To solve the coverage problem incurred by signal loss from walls, one probably has to add more WLAN access points. Contrary to the way WLAN is portrayed as plug-n-play, you cannot haphazardly place the access points here and there and expect the performance to be great. You need an expert who can show you where to place the access points given your floor plan and wall materials. This expert is an RF Engineer. An RF Engineer is an electrical engineer with a specialty in electromagnetics. Don’t be fooled by imitators.
Many hardware vendors will tell you that you don’t need a RF Engineer to implement your WLAN. They also may try to sell you their proprietary access point placement software to replace the RF Engineer. Although the network may initially come together and seem to hum along just fine, problems will become apparent as the system grows. The fact remains that each WLAN deployment is in a unique environment and that you need someone to thoroughly examine your unique floor plan and wall materials to properly determine access point placement.
No software from a hardware vendor can adequately model your unique situation. The placement software will either overbuild or underbuild the WLAN, both of which are not an option for you. In fact, to cover their tail and make more money, don’t you think the vendor’s software will overbuild the WLAN?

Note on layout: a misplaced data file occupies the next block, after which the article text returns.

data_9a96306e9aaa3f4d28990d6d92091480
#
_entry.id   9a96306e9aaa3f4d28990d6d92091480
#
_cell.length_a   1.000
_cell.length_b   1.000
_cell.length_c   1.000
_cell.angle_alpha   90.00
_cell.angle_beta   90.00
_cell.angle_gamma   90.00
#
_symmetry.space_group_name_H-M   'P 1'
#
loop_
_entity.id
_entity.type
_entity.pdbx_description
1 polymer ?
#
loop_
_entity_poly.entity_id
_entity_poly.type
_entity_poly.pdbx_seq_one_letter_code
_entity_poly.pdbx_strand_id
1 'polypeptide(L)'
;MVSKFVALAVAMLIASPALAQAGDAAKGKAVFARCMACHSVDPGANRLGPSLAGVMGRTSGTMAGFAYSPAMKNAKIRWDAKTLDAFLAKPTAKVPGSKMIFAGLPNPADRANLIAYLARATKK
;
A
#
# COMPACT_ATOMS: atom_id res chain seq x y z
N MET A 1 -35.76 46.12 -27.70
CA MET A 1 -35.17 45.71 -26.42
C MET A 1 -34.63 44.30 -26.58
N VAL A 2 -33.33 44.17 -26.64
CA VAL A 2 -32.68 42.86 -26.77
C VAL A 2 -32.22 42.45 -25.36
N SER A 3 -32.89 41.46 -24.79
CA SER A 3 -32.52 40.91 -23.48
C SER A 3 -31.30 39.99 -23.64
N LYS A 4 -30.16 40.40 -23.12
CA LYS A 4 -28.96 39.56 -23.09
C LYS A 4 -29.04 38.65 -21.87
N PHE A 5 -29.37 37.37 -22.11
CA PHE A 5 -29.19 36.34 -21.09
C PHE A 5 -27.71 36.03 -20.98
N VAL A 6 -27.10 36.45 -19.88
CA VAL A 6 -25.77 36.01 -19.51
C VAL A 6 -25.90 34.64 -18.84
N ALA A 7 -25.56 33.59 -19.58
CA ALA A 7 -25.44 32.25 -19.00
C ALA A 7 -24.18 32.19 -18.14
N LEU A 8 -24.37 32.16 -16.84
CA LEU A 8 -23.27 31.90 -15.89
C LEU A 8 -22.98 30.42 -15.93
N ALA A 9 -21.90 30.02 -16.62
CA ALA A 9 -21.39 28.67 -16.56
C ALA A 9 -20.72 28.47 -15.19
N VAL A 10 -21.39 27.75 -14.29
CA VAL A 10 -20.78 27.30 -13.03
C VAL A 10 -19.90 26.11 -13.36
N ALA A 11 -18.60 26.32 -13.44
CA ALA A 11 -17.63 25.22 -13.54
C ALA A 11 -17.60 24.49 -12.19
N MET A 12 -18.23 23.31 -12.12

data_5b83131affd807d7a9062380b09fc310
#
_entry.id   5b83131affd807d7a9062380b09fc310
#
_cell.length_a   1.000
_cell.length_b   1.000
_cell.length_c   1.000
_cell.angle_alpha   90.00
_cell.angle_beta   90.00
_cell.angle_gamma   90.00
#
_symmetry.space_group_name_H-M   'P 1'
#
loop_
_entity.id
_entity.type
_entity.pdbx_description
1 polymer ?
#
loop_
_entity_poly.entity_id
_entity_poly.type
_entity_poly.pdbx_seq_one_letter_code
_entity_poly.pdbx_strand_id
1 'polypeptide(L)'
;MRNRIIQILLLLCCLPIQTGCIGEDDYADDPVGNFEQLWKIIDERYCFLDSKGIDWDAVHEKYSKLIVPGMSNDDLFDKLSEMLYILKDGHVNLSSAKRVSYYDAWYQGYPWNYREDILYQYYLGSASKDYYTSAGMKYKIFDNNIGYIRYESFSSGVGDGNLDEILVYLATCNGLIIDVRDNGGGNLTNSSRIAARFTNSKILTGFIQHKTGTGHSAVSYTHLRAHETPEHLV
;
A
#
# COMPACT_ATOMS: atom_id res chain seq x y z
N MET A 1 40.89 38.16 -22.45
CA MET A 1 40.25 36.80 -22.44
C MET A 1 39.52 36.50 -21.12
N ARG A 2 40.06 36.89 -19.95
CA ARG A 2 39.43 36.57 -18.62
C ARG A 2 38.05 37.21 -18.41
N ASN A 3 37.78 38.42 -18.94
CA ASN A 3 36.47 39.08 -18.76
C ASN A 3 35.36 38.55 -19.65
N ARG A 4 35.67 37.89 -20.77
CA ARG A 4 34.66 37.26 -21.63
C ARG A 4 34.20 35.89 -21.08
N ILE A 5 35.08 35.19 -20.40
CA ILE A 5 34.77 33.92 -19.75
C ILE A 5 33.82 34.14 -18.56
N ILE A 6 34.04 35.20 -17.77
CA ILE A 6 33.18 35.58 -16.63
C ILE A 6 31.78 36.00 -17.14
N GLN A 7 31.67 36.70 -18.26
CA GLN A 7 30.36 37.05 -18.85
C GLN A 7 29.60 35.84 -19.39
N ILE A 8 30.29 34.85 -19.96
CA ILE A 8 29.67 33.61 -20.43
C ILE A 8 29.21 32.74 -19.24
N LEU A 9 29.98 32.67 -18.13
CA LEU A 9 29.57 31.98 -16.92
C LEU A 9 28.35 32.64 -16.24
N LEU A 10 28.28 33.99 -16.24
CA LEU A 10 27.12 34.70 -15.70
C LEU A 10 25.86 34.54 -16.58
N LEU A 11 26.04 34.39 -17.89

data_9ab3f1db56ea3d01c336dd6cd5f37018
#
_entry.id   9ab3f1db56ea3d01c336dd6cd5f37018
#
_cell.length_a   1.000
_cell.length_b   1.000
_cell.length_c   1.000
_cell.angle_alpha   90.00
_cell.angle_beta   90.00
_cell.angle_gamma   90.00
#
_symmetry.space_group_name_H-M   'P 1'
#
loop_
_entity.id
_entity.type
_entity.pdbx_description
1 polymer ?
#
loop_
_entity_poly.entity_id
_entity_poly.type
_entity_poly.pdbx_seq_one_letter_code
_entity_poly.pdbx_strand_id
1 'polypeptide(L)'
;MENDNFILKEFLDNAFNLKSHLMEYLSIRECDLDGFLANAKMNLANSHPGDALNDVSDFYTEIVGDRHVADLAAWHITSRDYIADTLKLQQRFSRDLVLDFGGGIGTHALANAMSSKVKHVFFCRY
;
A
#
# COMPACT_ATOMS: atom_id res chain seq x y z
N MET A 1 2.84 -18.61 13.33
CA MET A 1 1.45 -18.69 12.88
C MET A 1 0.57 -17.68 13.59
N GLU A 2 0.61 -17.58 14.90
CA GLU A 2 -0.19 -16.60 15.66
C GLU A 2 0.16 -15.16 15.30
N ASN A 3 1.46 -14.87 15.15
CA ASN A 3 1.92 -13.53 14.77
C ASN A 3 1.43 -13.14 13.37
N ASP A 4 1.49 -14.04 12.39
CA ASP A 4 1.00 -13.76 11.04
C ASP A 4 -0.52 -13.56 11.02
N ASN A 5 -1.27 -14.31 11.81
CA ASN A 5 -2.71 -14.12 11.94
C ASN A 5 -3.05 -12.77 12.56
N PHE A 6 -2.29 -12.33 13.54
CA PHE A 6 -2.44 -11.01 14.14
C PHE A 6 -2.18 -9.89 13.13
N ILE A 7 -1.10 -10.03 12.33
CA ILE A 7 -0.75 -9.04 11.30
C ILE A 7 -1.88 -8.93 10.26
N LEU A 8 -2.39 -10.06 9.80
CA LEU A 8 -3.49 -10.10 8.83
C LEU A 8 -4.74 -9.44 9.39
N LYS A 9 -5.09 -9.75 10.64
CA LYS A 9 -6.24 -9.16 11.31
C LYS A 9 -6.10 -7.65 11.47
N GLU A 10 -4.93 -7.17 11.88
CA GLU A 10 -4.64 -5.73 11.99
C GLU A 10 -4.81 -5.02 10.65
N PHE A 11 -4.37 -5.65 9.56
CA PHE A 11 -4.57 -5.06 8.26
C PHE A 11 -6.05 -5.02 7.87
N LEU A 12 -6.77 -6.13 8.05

Some vendors may tell you that a site survey is not necessary to implement a WLAN. A site survey is where a technician uses a test access point in a fixed location to determine the amount of coverage that can be achieved in the environment where you plan to deploy your WLAN. This information can be used to further tune the propagation model used to position your WLAN access points. During the site survey other important information such as neighboring WLAN channels and ambient interference will be recorded. This information is critical to designing a well-performing WLAN and minimizing interference.
Also, be aware of the test and measurement equipment that your system integrator uses during this phase. A notebook computer with a wireless card and the vendor’s site survey software (or NetStumbler) is inadequate. There is too much variance in the sensitivity of wireless cards and this should not be the basis for a design. A calibrated spectrum analyzer should be used to ensure proper design.
The physical layer
Because of the nature of wireless (i.e. no wires), many IT admins neglect the very important physical layer of the wireless interface. The wireless physical layer is the foundation of the network. It is comparable to the Cat5 wires in a wired LAN. Some think that if you cannot see the problem it does not exist.
Without proper planning on the physical layer, how can one expect all of the higher network layers to work properly? Therefore, it is absolutely critical to have an expert in the physical layer, an RF Engineer, design your WLAN. You will save yourself a lot of heartache and money in the future because your WLAN will be robust enough to stand the test of time.
Next: Information Security
Goose Creek Communications: www.goosecreekcom.com